Welcome to the Taiga! (Ok it’s Magna)


Last night’s drop definitely folded up my pine tree. This storm WAS NOT Utah’s traditional powdery stuff. I guess Oregon got their revenge by sending us Cascade Concrete. Due to the lack of plowing around midnight, folks working graveyard shift who use U111 couldn’t get to work due to the layer of ice on the road.

We definitely need more to start breaking the drought.

Meanwhile as I’m snow blowing my driveway I accidentally covered my neighbor in powder that I didn’t see walking towards me. :grimacing:

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My son tried to go to work last night. He works graveyard at the Amazon center in West Jordan. Due to the layer of ice on the road under the snow, he could even get out of the neighborhood. A neighbor with a four wheel drive couldn’t climb the hill to get out of the subdivision, also, due to the ice. We did get the plows this morning. Their scrapings turned into icebergs by the time we got to shoveling the driveway and sidewalks. Had to move an even dozen of those out of the way so if I leave today, I would t rip the oil pan out of my car. :grimacing:

It took all three of my 80v batteries in my snow thrower to clear the driveway. The batteries got so hot from powering the snow thrower I had to wait to put them on the charger to recharge,

Just finished shoveling; 8-10 inches of new snow - just about a mile south of the U.

Hopefully this means we now have enough snow for XC skiing at places like Mountain Dell :slight_smile:

It needs to snow like this every other day until about mid February to make a dent in the drought though :frowning:

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Ive had a battery operated mower for some time now. It’s amazing. I also have an 80v Greenworks blower but only use it for under 4 inches. What are you using and do you love it? Did it handle the 12-16 inches okay?

[quote=“Greginslc, post:1, topic:6700”]


Last night’s drop definitely folded up my pine tree. This storm WAS NOT Utah’s traditional powdery stuff. I guess Oregon got their revenge by sending us Cascade Concrete. Due to the lack of plowing around midnight, folks working graveyard shift who use U111 couldn’t get to work due to the layer of ice on the roads.

BEFORE:


AFTER:

41627

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I have a full fleet of 80v yard tools. The only gas powered piece of equipment I have left is my chipper/shredder. Been thinking I might want to get the chainsaw, but I already have a corded electric chainsaw and a corded electric polesaw. For this storm we let the snow thrower sort of run across the top of the really heavy stuff first, then followed up cleaning up the bottom level of snow. I have used it (and my power shovel) on drops as big as a foot. It takes me longer than my neighbors with the 10HP two stage self-propelled machines; but the truth is we really don’t get storms like these but a couple of times a year, so spending $1k on the big dawg wasn’t something I could do.

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RE 2 stage blowers - it is worth it when you can shoot snow on the roof of your neighbor’s house with ease (and apparently also on your neighbors as previously mentioned :flushed:). It’s like a video game.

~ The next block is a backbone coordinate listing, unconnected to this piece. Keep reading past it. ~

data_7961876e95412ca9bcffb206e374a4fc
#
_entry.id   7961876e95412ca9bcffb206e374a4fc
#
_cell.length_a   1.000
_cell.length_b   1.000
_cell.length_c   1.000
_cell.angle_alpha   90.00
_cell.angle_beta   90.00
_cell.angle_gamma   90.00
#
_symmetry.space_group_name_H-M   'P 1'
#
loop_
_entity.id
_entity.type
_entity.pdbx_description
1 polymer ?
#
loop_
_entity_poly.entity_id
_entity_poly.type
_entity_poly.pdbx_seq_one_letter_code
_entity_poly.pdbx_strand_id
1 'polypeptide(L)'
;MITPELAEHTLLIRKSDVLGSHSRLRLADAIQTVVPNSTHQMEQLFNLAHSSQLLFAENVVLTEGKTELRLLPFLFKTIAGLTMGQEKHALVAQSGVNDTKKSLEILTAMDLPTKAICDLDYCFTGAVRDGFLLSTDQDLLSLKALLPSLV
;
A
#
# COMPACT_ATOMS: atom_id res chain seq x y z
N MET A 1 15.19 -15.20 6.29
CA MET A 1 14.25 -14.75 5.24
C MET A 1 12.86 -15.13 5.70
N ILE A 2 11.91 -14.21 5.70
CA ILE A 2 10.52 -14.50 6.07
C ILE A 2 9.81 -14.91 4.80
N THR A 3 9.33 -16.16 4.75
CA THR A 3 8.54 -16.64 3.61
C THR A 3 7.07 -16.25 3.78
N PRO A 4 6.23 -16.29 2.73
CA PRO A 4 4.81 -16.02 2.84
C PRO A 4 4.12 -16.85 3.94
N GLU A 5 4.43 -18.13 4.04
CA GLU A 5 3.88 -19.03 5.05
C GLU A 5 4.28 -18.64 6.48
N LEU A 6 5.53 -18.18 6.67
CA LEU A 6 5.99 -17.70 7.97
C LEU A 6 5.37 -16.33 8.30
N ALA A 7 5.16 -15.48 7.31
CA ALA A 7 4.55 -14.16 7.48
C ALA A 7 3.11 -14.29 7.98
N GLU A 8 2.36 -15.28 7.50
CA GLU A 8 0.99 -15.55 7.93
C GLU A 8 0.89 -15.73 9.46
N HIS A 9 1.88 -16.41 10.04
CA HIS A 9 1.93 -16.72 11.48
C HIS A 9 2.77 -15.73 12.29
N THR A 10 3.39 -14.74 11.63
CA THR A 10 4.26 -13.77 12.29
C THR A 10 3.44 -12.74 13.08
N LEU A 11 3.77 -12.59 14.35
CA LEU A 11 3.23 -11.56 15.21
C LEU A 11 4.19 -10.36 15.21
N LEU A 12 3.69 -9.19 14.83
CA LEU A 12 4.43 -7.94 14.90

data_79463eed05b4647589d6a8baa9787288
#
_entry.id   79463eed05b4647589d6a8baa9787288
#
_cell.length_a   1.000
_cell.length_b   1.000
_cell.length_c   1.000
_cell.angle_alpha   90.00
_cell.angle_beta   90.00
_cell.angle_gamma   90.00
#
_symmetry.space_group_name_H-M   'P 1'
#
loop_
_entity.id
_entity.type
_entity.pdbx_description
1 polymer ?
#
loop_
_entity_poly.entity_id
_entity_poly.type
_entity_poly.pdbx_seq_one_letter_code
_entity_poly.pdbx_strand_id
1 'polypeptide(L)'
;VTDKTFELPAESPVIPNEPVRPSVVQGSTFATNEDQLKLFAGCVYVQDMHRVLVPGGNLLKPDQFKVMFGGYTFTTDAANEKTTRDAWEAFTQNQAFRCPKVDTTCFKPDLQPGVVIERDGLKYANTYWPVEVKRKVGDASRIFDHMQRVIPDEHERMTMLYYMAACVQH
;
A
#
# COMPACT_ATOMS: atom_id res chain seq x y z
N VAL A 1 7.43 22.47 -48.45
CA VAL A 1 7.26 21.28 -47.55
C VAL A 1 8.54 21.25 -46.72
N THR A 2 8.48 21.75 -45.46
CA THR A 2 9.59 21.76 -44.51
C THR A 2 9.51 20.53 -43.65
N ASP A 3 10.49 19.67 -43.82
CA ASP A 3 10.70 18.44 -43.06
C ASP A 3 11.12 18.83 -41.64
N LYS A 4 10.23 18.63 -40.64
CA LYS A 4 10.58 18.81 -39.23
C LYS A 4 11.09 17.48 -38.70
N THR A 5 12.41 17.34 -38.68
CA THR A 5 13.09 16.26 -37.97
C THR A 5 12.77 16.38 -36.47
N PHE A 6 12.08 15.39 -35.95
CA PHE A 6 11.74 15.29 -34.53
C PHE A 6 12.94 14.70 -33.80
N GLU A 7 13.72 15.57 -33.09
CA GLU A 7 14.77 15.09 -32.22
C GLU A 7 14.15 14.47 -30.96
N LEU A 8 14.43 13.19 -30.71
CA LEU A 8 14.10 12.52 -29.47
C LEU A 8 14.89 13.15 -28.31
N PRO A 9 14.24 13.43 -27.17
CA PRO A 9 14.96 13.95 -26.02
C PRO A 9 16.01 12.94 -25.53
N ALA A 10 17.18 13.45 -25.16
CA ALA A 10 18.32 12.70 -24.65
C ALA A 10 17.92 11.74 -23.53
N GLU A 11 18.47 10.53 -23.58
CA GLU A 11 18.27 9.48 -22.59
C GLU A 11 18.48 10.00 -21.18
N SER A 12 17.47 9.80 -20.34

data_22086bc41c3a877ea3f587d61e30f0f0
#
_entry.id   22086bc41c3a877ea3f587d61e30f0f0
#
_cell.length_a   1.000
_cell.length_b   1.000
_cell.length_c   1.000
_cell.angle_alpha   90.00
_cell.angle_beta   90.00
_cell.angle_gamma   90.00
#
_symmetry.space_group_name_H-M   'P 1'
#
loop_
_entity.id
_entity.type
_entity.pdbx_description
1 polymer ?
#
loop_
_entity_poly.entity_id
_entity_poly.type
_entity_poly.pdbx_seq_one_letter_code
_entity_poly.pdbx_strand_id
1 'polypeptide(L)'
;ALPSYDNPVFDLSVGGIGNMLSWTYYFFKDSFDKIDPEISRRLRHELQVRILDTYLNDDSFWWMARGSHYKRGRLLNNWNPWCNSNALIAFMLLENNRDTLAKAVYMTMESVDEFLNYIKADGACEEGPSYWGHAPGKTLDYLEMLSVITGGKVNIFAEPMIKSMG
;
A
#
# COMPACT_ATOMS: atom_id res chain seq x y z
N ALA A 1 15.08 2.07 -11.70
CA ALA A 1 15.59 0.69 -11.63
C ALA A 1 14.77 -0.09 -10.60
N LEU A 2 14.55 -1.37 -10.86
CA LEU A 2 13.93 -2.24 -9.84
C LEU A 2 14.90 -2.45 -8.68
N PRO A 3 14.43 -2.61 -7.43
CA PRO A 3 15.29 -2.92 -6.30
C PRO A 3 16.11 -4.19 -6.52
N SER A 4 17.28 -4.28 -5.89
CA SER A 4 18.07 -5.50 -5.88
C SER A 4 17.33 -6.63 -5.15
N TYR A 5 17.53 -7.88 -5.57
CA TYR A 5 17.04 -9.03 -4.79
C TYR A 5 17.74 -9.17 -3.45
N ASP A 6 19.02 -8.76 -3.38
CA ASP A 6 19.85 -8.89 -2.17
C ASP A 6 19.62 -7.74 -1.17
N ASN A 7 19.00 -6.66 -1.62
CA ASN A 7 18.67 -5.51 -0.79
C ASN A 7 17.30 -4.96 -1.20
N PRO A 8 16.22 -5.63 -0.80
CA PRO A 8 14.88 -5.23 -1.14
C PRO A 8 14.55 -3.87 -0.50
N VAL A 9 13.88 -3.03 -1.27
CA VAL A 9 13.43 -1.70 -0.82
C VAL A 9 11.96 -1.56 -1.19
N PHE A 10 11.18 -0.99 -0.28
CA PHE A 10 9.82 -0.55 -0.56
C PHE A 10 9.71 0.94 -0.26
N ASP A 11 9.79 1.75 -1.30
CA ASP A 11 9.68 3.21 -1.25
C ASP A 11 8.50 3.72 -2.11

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Our two-stage always seemed a little bit like overkill with the champagne powder of Salt Lake City, but every now and then you get a storm like this and that’s when they’re really appreciate being able to hurl some really heavy wet snow

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It never made much sense for my small driveway. I only shoveled maybe one time last year. Today my neighbor did a bunch of my driveway with his little snowblower which was really nice. It doesn’t take long for me to subtle l shovel anyway.

My driveway is actually long and narrow without a lot of places to throw it… and I’ve got a few elderly neighbors too. Days like today used to wipe me out. At one point I had 5 driveways to shovel, or at least that is how I justified it to my wife.

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Shoveling makes no sense to me when blowers are readily available at reasonable prices.

I traded in my Ariel’s 2 stage for a Honda 1 stage.

The 2 stage was overkill, if there was leases than 4 inches I would just shovel because it wasn’t worth maneuvering that tank around. And the Ariens needed a carb overhaul every season regardless of how well I summer-ized it.

The Honda starts up every season with minimal fuss. It’s so more maneuverable and easy to use.

My neighbor who’s a retired Chief mechanic for the state, advised to always buy gasoline without the ethonol added to it. Select stations in town offer non-ethonol gas apparently keeping small single phase motors from gunking Up

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I always pump out as much leftover gas as I can and burn out the rest at the end of lawnmower and snowblower seasons. I also use Staybil. That seems to prevent the gunk issue.

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Definitely agree with this. Ethanol attracts water 50 times more than our gasoline. It’s ok to use E10 when running regularly like a lawn mower in the summer. But if it’s going to sit for more than a month or two, ethanol free is better. Sta-bil, Seafoam, etc. help by keeping gas from absorbing water.

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